This work questions the notion that one integrated worldview (or center of gravity) governs all our thoughts and actions, let alone that these worldviews evolve in a stage-like fashion. Therefore at any point in time one's worldview might indeed be a mixture from the so-called worldview stages, with any given one, or combination, manifesting depending on the context.

Recall Wilber used the cognitive line in the relative realm, and the idea of consciousness per se in the absolute realm, as the basis for a center of altitudinal gravity. There is no empirical research to support either notion. Wilber uses the COG concept based on the cognitive line and the highly related self-sense line, in that it provides an organizing center from which to measure the other lines. Hence the 'relative' side of the COG. Wilber also uses the concept of consciounsess per se, thing absolute realm that provides the so-called spiritual or involutionary matrix from which the relative depends. And what developmental dynamic systems says is that both are chimeras.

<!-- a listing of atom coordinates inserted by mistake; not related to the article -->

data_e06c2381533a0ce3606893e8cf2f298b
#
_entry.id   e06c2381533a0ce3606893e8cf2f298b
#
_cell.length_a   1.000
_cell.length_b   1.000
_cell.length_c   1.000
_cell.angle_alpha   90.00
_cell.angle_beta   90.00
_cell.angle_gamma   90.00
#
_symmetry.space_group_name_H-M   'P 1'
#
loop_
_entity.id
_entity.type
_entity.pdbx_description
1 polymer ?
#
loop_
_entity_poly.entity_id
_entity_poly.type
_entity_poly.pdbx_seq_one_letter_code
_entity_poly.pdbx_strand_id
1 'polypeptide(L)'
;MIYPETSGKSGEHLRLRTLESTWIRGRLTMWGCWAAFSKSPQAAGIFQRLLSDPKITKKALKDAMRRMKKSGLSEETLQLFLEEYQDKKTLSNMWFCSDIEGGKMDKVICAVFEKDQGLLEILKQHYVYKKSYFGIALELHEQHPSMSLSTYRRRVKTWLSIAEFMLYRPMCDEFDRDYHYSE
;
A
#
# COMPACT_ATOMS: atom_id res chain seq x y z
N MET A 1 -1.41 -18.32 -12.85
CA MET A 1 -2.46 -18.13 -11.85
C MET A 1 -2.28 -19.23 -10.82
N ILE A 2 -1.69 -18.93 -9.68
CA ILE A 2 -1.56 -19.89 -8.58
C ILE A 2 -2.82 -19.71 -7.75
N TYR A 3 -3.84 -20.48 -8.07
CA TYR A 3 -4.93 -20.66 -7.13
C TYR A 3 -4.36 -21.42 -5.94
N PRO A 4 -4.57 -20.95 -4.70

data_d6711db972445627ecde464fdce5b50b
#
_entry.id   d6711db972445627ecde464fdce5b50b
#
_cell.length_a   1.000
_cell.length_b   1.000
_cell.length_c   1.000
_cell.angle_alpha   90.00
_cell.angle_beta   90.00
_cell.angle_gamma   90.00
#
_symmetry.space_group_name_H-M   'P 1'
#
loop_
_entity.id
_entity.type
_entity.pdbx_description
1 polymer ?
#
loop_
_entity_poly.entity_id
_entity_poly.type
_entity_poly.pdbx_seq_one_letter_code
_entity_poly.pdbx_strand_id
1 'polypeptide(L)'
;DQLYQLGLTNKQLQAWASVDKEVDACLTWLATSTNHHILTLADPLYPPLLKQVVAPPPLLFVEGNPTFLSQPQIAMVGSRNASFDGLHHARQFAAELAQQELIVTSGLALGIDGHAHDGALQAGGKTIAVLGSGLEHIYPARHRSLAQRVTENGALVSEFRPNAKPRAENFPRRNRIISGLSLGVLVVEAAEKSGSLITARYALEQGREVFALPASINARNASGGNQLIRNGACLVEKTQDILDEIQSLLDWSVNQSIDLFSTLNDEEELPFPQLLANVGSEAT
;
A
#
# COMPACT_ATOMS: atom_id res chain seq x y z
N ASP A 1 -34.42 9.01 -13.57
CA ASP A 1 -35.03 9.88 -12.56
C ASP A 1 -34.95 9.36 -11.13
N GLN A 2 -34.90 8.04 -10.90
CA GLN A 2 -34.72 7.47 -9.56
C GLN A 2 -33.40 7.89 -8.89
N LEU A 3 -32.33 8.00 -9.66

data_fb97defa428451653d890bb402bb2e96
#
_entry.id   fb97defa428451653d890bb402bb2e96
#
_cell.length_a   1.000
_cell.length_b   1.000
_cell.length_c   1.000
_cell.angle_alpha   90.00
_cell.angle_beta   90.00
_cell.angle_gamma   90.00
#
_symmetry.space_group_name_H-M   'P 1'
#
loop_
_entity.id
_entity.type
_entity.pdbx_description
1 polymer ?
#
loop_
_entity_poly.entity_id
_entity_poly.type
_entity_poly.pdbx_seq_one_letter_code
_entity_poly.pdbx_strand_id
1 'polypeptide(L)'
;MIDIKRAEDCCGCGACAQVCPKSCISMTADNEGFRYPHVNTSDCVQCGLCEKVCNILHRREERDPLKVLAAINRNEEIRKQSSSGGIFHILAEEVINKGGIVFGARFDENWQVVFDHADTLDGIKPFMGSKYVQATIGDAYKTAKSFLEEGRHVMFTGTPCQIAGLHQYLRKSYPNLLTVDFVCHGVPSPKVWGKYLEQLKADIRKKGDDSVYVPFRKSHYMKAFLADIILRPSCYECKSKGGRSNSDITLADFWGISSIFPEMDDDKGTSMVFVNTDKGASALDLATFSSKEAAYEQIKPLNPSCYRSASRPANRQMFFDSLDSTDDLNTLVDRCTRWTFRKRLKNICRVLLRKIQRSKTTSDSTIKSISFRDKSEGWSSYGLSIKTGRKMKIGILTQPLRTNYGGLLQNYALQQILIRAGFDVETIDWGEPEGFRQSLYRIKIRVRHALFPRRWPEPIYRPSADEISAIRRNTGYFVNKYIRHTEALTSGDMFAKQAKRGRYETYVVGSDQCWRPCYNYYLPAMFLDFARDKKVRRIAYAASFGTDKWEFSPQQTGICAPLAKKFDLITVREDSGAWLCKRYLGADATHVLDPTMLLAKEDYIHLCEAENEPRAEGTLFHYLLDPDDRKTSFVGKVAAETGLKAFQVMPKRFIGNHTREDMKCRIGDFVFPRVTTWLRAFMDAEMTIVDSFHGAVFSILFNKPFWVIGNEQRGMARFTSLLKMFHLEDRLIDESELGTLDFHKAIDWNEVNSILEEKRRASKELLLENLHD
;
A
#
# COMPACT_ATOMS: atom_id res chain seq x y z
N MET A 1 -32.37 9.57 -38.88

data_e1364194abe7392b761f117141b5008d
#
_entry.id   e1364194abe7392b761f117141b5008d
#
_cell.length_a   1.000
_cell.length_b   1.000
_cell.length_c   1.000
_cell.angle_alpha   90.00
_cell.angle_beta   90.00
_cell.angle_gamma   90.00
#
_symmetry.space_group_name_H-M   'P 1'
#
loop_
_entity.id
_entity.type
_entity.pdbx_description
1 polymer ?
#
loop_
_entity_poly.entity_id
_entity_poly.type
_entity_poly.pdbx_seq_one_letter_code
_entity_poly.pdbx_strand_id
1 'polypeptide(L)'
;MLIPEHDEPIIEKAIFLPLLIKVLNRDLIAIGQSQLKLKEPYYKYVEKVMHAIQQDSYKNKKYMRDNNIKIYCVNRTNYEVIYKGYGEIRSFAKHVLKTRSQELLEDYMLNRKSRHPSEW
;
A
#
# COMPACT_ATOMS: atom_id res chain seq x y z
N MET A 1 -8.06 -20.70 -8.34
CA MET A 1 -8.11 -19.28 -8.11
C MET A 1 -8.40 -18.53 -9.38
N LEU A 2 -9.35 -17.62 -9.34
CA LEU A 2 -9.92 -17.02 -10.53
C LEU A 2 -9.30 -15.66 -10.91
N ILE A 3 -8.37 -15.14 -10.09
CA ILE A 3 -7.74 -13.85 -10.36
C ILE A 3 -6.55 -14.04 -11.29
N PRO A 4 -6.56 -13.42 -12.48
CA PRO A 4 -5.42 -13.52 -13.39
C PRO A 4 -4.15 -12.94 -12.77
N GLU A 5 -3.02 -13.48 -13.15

Returning to Stein's study, he analyzed how JFKU grad students framed the AQAL model in that particular context at that particular time. Note the chart on p. 5 of the levels, then the chart on p. 10 on the range of interpretations of the AQAL model in stages 10 through 13 (aka formal, systematic, meta-systematic, paradigmatic; or orange, green, teal, turquoise). The notion of a 'center of gravity' for levels is, irony of all ironies, green relativism! And typical sophomoric interpretations of quadrants and levels are orange!